ZZZ got the bid, signed its contract, and immediately found itself in the midst of the construction equivalent of total chaos. As footings were being poured, the walls and other structural components were being redesigned. Corridors were constantly being moved. Luxury boxes were being added by the day and were also being expanded and relocated. Mechanical rooms were being displaced by concession stands. Areas that had originally been open were now to be enclosed and provided with HVAC service. The structural components for a future retractable roof were added and ZZZ was told to design its system so that it could be supplemented in the future to service a fully enclosed structure. It was the ultimate “moving target.” Change orders flew back and forth between the construction manager and the subcontractors. From day-to-day, it was never totally clear what was included within the bid work and what was a change. The subcontractor’s costs were escalating at an astronomical rate as it removed previously installed work and relocated system components. As the representatives of the various subcontractors talked, it was agreed that the cost of the project could easily exceed twice what had been originally contemplated. Fortunately, the public had “deep pockets.”
As close-out on the project approached (six months late), nervousness began to spread among the subcontractors. The construction manager had been overheard referring to the guaranteed maximum prices on the various components of the work and the fact that the project overruns would be limited by enforcing those pricing clauses. ZZZ’s work had gone far beyond the guaranteed maximum price and the subcontractor was seeking 80% above its bid price based upon the constant changes to the project. The construction manager and the subcontractors never got anywhere near an agreement on the overruns and the dispute ended up in arbitration. The resulting arbitration proceedings between the stadium commission and the subcontractors took several years and, in the end, ZZZ’s 15% contingency proved to have been low by a factor of 5. While the arbitrators had some sympathy for the position of the subcontractors (and were somewhat pro-contractor in their findings as to change orders), they generally upheld the guaranteed maximum price provisions of the contracts. The subcontractors were left to pick up the pieces from a disastrous project.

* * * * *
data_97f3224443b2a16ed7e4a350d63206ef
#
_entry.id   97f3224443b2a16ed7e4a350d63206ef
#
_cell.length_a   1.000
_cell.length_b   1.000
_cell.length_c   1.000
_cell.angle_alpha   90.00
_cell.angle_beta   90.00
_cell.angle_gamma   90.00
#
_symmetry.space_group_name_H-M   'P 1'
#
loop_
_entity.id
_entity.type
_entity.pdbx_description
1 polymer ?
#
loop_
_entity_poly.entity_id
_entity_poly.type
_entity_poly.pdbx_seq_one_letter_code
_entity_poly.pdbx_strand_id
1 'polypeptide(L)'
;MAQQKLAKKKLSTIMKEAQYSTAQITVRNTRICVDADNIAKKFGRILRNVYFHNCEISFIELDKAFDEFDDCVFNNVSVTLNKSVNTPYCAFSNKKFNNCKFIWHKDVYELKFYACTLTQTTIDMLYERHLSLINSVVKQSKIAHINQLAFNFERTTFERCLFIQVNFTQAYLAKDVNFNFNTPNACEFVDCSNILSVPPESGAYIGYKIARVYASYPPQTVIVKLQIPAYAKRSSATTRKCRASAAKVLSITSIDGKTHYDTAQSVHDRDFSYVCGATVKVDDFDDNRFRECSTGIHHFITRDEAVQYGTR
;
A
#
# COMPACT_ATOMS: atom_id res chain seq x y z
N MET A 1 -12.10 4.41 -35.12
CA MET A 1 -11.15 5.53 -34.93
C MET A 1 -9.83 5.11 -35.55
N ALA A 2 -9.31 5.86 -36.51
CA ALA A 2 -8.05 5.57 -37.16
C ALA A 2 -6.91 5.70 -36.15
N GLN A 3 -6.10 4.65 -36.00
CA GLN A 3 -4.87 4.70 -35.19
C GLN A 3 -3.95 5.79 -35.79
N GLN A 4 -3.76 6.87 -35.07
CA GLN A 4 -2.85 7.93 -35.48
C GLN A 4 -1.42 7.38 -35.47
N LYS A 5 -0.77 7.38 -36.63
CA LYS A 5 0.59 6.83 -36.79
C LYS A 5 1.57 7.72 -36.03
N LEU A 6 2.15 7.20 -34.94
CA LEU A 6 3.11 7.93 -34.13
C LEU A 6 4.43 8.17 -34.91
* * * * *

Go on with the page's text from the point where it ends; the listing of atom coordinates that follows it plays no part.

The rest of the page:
As technology advances, it is inevitable that the pace of bidding, contracting, and construction will also accelerate. The complexity of individual projects can also be expected to increase. The prime subcontractor’s assumption of design responsibility is also an inevitable trend. The successful subcontractor must acknowledge these trends and develop an operation that meets the challenges that they pose. The subcontractor must also recognize that the more a project resembles the “fast track” sports stadium described above, the harder it will be to accurately project the cost and time that will be involved. Where the work is not well-defined or appears likely to change in material ways, the subcontractor would be well advised to maintain flexibility as to its price and schedule and to carefully document changes to the work (and the additional amount that the subcontractor expects to be paid with regard to those changes).